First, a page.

Native New Yorkers, the Four-Legged Kind

Native New Yorkers, the Four-Legged Kind

If habitat destruction continues, we may see even more coyotes on Manhattan streets.

Is that the neighbor’s dog barking in the apartment upstairs, or should you look out the window for something a little wilder? On Sunday morning, Columbia University Public Safety spotted three coyotes in front of Lewisohn Hall, on Broadway and 116th Street. One of the coyotes was sighted again later in the morning, but no arrests were made–these wild dogs are still roaming free. The Chief of Public Safety warned community members to report any sightings, but not to approach the animals. This isn’t the first coyote sighting in Manhattan this year, and it certainly isn’t the first encounter between humans and those “other” urban dwellers who usually remain hidden in public parks, subway tunnels, and in the recesses of urban minds that have forgotten what nature looks like.

It’s only February, but the NYC Bureau of Communicable Diseases reports that 32 rabid raccoons have been captured in Manhattan since the beginning of 2010. The Throggs Neck housing projects in the Bronx have also been infiltrated by unwanted visitors: skunks. One lifelong resident reports,”If it was just rats and roaches, I could take care of it myself. But these are wild animals.” When does an animal cross the line, from being a standard feature of the natural landscape to becoming an urban pest, wild vermin? Really, we’re the ones encroaching on them: As housing developments, shopping centers, and golf courses (like the one near Throggs Head) continue to proliferate in New York suburbs, animals like skunks, raccoons, foxes, and even coyotes are displaced from their natural habitat. Manhattan may not seem like the obvious choice for wild animals, but at least there aren’t any bulldozers or apartment complexes in Central Park.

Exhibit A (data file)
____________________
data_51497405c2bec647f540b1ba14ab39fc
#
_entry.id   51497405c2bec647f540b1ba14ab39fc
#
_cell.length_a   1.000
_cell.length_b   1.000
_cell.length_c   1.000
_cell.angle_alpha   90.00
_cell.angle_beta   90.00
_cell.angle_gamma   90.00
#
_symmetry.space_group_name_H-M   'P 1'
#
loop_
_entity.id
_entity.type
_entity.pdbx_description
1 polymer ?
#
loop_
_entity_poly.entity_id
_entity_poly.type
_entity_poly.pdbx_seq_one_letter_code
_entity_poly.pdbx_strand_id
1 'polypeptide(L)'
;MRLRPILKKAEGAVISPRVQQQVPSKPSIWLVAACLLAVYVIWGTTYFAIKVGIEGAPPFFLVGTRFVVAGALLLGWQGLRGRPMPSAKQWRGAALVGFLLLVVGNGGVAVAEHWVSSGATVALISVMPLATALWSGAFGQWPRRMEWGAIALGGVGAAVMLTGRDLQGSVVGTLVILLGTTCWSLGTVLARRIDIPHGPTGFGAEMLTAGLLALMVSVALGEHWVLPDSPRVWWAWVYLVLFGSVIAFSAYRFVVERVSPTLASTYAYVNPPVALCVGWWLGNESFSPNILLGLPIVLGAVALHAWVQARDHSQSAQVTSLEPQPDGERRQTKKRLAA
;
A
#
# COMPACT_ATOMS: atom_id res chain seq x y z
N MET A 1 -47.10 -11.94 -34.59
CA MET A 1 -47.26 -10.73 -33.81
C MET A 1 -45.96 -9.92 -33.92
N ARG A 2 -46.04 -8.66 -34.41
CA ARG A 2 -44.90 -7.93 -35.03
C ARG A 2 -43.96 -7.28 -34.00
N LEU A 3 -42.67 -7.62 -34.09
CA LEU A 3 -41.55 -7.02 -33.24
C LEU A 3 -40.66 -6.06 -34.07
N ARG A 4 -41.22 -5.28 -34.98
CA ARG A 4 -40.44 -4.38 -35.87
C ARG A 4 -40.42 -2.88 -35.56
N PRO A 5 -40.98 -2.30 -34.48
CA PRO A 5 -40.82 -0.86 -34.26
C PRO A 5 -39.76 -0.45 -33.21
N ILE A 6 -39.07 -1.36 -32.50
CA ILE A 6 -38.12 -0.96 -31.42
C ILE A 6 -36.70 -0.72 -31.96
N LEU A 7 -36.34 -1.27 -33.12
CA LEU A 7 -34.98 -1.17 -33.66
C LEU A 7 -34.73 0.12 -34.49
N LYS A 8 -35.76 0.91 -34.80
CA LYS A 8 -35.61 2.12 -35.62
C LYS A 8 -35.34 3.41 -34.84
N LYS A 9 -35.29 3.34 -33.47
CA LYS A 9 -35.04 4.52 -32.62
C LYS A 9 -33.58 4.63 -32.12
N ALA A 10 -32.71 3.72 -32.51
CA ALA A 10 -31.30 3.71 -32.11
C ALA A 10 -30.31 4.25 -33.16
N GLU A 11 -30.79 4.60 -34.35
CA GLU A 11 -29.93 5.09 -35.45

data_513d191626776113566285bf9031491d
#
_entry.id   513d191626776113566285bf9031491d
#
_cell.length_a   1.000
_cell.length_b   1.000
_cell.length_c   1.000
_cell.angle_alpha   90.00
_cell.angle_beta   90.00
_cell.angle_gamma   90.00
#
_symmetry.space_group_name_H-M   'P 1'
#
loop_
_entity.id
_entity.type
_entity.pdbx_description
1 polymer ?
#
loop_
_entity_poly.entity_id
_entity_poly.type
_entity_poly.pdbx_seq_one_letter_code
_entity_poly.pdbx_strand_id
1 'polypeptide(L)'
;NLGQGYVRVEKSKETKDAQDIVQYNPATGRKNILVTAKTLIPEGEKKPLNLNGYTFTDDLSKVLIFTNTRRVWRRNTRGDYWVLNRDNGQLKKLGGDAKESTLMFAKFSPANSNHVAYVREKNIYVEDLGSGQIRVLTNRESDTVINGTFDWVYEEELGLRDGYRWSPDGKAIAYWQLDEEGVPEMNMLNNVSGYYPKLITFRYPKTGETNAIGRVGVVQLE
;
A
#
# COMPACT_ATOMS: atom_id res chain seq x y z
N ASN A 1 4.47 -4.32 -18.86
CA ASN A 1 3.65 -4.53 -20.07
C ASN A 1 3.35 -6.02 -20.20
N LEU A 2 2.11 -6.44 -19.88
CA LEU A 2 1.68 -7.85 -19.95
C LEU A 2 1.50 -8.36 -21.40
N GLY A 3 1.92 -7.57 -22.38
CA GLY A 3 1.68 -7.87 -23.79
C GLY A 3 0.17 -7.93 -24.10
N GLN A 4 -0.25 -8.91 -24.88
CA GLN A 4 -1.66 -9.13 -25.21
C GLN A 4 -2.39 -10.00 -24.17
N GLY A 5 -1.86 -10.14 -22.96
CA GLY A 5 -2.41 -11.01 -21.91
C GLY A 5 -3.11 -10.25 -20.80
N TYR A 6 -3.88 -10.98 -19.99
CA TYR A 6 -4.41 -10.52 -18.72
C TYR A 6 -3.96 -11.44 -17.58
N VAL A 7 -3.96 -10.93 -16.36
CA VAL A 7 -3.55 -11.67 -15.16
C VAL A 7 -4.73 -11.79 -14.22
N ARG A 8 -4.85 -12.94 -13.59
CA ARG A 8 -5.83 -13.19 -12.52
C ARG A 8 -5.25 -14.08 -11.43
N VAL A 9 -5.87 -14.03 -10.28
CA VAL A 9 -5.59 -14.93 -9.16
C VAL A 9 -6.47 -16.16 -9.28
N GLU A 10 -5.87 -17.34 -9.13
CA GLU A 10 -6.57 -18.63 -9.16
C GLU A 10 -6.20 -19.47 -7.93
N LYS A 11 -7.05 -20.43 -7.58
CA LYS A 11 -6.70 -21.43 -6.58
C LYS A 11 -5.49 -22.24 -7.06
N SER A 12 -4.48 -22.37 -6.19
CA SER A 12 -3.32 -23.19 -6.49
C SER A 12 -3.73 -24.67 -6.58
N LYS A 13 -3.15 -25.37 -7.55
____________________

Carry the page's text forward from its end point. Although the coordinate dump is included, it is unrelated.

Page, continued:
In New York City, nature doesn’t have many rights; man is king here. How many New Yorkers will be willing to defend the rights of raccoons and coyotes to live in “our” parks, eat “our” garbage, and roam “our” streets? Probably not many. These animals truly are native New Yorkers, but without the accent, no one seems to recognize them.

Photo courtesy of Alan Vernon